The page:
1. Using bypass pruners, take a cutting that is about as thick as a pencil and at least 1 foot long from the new growth, not the older, gray-colored branches. Green, supple growth is better than older stems for purposes of propagation.
  2. Insert the cut (bottom) end of the branch into the ground, with a few inches underground for stability and a couple of nodes (the little bumps along the branch) showing above ground.
  3. Water regularly, making sure the soil is always damp. Roots and new leaves will develop within a few weeks, and growth will be very rapid after that.

If you do not wish to wait until summer, bring your pussy willow cuttings inside and root them in water; transplant outside when the danger of frost is past.

How to Grow Pussy Willows from Seed

Pussy willows are so easy to propagate from stem cuttings that seed propagation is not very common, except among serious enthusiasts. But it is fairly east to grow the plants from seeds by collecting the seeds from the catkins at the point when they look the most cottony. Immediately sow the seeds in a small container on the surface of the potting mix with the silky seed hairs still attached.

Keep the container soil moist until the seeds germinate and sprout, then continue growing them until strong seedlings develop, at which time the new plants can be transplanted into the landscape.

Overwintering

No special overwintering techniques are required for this plant, though it is recommended to make sure the plant is kept well-watered in late fall until the ground freezes hard.

Common Pests & Plant Diseases

Pussy willow is prone to a wide number of disease and pest problems, though it is such a vigorous shrub that it survives most any threat without much intervention, other than pruning away damaged branches.

Common diseases include powdery mildew, leaf spots, gray scab, and cankers. Affected branches (or entire plants) should be pruned out. Insect pests include aphids, scale, borers, lacebugs, and caterpillars; when infestations are severe, pesticides can be used.

How to Get Pussy Willows to Bloom

Little needs to be done to ensure that willows form bloom clusters (catkins). The trick is really clipping the harvested branches at the right time and preserving them in a manner that's most useful for decorative arrangements.

Preserving pussy willow branches entails depriving them of water at the right time. If you pick the pussy willows then bring them inside and keep them in water for weeks, they'll "go by" (flower out and lose their beauty), so you want to avoid that.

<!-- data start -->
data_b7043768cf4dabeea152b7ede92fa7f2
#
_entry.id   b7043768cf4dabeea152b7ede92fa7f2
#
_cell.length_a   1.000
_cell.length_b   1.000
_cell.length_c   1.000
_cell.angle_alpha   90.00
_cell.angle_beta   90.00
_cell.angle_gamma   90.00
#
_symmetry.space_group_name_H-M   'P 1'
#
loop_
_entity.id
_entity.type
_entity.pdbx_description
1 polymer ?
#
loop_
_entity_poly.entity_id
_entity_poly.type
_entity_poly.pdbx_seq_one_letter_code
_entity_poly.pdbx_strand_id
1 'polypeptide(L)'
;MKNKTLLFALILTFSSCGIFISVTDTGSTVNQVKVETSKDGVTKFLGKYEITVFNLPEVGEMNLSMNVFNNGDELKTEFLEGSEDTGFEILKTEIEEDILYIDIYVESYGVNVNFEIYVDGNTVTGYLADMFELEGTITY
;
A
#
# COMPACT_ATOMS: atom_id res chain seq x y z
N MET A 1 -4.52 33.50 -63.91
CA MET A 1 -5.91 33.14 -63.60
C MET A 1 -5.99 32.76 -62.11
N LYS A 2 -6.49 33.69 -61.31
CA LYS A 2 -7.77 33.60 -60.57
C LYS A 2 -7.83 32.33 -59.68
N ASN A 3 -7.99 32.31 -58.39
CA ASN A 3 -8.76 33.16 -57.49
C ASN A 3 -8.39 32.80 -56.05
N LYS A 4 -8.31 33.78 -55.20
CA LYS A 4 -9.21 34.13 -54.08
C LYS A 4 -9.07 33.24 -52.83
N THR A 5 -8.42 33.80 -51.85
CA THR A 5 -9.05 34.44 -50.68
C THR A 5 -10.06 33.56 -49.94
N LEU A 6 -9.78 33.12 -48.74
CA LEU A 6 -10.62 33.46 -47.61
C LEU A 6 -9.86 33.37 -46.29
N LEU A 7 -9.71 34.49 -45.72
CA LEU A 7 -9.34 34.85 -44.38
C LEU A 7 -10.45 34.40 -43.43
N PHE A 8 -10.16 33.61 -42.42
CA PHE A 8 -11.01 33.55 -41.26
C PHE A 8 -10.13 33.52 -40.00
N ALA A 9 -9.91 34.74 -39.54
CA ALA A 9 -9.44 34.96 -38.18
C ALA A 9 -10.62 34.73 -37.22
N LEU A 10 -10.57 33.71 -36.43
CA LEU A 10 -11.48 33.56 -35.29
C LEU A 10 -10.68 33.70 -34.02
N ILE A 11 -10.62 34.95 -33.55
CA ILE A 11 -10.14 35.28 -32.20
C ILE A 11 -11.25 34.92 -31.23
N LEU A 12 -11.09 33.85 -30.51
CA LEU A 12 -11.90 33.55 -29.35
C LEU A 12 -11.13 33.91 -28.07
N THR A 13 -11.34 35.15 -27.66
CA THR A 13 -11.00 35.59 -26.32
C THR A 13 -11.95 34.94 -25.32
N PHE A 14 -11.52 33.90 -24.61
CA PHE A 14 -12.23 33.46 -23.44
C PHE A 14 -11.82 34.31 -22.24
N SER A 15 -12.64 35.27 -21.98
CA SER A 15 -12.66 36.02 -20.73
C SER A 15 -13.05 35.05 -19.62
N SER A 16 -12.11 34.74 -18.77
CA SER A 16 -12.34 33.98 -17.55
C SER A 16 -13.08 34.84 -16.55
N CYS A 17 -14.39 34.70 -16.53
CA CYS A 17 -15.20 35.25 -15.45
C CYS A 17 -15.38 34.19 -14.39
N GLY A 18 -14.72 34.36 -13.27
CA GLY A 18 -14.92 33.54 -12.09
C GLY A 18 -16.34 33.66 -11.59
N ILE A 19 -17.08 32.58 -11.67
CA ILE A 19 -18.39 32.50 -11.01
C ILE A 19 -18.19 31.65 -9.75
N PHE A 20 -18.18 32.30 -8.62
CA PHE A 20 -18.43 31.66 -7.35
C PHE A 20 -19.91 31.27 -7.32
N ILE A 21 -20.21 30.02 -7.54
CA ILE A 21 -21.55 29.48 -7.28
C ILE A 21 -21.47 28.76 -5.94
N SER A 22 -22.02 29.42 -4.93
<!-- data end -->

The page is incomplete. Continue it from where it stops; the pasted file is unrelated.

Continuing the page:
Another method is to harvest the branches before the catkins open. In late winter or early spring (depending on where you live) you can pick branches with catkins that haven't fully opened yet and force them to open inside. To do so:

  1. Watch for swelling at the nodes along the branches of pussy willows. This is the first indication of the catkins to come. Pick a day with temperatures above freezing, if possible, to begin the operation.
  2. Cut a length of a branch about 2 feet long. Repeat for as many branches as you desire. Place the bottoms of the branches in a vase filled with lukewarm water.
  3. With their ends thus submerged, cut about 1 inch off the bottoms. This second cut, performed underwater where air cannot act as a drying agent, will promote water intake into the branches. If you can add a floral preservative to the water, so much the better.
  4. Now, wrap the exposed areas of the branches in damp newspaper or cloth to preserve humidity. Place the vase in a cool, dark spot for a day or two, until the stems begin to show color.
  5. Remove the newspaper or cloth. Place the vase in a cool spot (60 to 65 degrees Fahrenheit) in indirect sun. Mist the branches occasionally until the pussy willow catkins appear.

After successfully forcing the catkins open, you can then remove them from water and preserve them for use in dried flower arrangements.

Common Problems With Pussy Willow

Pussy willows are generally fairly fast-growing, prolific plants, so there is usually no problem with harvesting enough branches for your arrangement needs. However, there are several problems that may occur with these shrubs in the landscape:

Yellowish-Green Leaves

This is your pussy willow's way of telling you it needs more light. If it's in a pot, it should be easy to move. If it's planted in the ground, look upward and see if branches from other trees are blocking its sunlight; pruning surrounding trees will improve the growth of your pussy willow.

Cracking Banches

In general, willows have rather weak, brittle branches. When there's wind or heavy icing, the branches may split or crack. You can stave off some problems by tying the branches up if there's a big storm brewing and using a broom or brush to lessen ice and snow build-up.

Wildlife Damage

Deer, squirrels, and birds like to eat the branches of pussy willows. If you don't want your pussy willows damaged, you'll have to protect them with chicken wire or some other fencing.

FAQ
  • Do pussy willows attract butterflies?

    Yes. Salix discolor is known to attract viceroy and mourning cloak butterflies.

  • How long do pussy willows live?

    Pussy willows last from 20 to 50 years if they're taken care of correctly.

  • How can I use pussy willows in the landscape?

    In addition to making a good plant for boggy, damp areas, pussy willows are useful for shoring up the banks of ponds or creeks. They can also be kept trimmed to form an informal hedge or property screen.

  • Why are my pussy willow catkins so drab?

    Only male plants have showy catkins. If your plant has rather small, drab green catkins, it is probably a female plant. If you are growing pussy willows to harvest branches for decorative arrangements, it's best to buy male plants, which have larger, pearly white catkins.


    Pussy willows are dioecious, with the male pussy willow trees producing attractive white catkins earlier than the dull greenish catkins produced by female trees The catkins of male plants yield numerous tiny flowers full of pollen later in spring, and when the blooms reach this point, they are no longer considered decorative for floral cuttings. The female catkins bear flowers of their own that receive the males' pollen via flies and bees. On both genders, the oval leaves come out after the catkins, at which point the plant becomes a typical willow shrub, with dull green, lance-shaped leaves.

Article Sources
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  1. Plant of the Week: Pussy Willow. University of Illinois Urbana-Champaign Extension.